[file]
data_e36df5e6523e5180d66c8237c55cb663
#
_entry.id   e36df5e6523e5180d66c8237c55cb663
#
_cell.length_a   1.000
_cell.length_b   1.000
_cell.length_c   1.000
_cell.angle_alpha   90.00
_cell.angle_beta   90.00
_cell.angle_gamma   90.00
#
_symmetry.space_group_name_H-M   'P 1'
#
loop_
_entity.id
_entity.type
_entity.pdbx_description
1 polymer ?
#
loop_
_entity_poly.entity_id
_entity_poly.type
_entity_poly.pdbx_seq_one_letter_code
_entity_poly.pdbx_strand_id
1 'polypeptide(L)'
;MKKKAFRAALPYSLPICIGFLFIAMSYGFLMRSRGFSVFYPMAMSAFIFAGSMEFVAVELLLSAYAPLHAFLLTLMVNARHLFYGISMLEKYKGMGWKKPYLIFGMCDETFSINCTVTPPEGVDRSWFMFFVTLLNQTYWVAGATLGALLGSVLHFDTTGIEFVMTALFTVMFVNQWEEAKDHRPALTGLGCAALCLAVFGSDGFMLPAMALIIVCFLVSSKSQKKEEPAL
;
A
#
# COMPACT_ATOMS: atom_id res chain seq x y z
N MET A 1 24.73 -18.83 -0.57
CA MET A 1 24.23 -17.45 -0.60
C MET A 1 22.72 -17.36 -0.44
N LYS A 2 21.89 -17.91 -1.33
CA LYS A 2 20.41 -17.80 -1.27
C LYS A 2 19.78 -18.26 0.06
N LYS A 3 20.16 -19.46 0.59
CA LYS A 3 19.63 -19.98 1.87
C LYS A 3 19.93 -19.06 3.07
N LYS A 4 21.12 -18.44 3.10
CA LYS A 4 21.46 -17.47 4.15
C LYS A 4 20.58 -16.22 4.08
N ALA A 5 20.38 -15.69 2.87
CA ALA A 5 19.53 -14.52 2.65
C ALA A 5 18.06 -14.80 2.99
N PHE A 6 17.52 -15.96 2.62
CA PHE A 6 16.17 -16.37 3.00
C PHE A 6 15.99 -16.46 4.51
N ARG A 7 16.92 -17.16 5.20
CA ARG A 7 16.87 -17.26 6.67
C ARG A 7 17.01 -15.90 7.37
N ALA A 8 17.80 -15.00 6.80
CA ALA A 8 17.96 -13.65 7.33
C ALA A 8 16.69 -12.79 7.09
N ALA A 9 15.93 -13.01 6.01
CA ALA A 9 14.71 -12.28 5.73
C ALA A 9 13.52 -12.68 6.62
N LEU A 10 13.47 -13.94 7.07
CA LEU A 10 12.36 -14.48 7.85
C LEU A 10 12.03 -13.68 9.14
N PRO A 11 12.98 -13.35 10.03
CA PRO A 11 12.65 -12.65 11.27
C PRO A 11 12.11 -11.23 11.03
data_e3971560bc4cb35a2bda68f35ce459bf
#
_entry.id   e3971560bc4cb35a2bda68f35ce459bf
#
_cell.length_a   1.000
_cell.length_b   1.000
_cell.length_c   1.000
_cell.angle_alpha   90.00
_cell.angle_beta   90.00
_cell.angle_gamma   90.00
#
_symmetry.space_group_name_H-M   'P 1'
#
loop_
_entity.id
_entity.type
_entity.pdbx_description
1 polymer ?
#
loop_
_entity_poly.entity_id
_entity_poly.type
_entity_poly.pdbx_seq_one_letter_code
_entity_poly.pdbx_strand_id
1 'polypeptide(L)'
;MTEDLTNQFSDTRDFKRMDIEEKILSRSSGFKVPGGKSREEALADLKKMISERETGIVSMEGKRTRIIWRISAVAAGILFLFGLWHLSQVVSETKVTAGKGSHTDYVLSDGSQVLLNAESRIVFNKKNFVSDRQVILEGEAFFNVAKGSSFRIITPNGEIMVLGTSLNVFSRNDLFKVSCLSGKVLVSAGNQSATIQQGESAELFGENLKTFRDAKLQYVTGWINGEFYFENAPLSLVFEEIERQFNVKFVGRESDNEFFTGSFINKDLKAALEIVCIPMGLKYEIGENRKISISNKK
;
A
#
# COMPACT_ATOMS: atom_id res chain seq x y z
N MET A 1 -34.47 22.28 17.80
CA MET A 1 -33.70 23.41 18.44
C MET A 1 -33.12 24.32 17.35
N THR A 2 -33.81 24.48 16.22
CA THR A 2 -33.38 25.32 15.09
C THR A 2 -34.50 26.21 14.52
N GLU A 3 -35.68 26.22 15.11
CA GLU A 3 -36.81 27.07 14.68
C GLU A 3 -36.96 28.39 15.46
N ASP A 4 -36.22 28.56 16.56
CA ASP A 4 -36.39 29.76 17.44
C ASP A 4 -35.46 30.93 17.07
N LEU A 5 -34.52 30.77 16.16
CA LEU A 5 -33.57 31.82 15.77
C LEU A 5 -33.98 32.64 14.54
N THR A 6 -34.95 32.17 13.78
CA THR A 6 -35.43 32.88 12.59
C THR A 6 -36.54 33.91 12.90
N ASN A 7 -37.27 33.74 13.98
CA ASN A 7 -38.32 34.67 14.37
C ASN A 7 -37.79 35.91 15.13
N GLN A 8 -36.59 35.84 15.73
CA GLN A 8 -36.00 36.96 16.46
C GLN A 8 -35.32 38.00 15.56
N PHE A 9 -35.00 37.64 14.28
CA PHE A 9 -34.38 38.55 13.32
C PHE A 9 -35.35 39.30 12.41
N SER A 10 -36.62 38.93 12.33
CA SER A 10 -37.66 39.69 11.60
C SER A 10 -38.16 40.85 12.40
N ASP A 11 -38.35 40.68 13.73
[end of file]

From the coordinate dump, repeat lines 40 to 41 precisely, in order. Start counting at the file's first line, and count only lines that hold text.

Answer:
N LYS A 4 21.12 -18.44 3.10
CA LYS A 4 21.46 -17.47 4.15